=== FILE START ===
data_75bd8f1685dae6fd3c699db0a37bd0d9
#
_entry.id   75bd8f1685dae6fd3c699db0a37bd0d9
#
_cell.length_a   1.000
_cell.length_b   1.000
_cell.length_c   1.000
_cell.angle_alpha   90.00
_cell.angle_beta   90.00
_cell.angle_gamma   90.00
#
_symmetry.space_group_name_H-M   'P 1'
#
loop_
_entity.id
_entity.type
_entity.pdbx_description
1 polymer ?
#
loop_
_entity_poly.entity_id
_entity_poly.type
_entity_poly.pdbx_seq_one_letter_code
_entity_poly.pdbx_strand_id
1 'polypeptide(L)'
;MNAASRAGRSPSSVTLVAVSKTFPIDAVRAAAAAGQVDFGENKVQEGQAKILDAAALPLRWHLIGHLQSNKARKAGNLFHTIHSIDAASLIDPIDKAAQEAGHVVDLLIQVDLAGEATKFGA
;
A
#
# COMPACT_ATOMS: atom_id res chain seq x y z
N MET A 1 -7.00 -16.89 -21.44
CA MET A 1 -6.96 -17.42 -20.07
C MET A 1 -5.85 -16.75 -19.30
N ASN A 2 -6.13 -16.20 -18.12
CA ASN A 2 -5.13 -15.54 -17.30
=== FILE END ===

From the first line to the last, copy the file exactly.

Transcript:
data_75bd8f1685dae6fd3c699db0a37bd0d9
#
_entry.id   75bd8f1685dae6fd3c699db0a37bd0d9
#
_cell.length_a   1.000
_cell.length_b   1.000
_cell.length_c   1.000
_cell.angle_alpha   90.00
_cell.angle_beta   90.00
_cell.angle_gamma   90.00
#
_symmetry.space_group_name_H-M   'P 1'
#
loop_
_entity.id
_entity.type
_entity.pdbx_description
1 polymer ?
#
loop_
_entity_poly.entity_id
_entity_poly.type
_entity_poly.pdbx_seq_one_letter_code
_entity_poly.pdbx_strand_id
1 'polypeptide(L)'
;MNAASRAGRSPSSVTLVAVSKTFPIDAVRAAAAAGQVDFGENKVQEGQAKILDAAALPLRWHLIGHLQSNKARKAGNLFHTIHSIDAASLIDPIDKAAQEAGHVVDLLIQVDLAGEATKFGA
;
A
#
# COMPACT_ATOMS: atom_id res chain seq x y z
N MET A 1 -7.00 -16.89 -21.44
CA MET A 1 -6.96 -17.42 -20.07
C MET A 1 -5.85 -16.75 -19.30
N ASN A 2 -6.13 -16.20 -18.12
CA ASN A 2 -5.13 -15.54 -17.30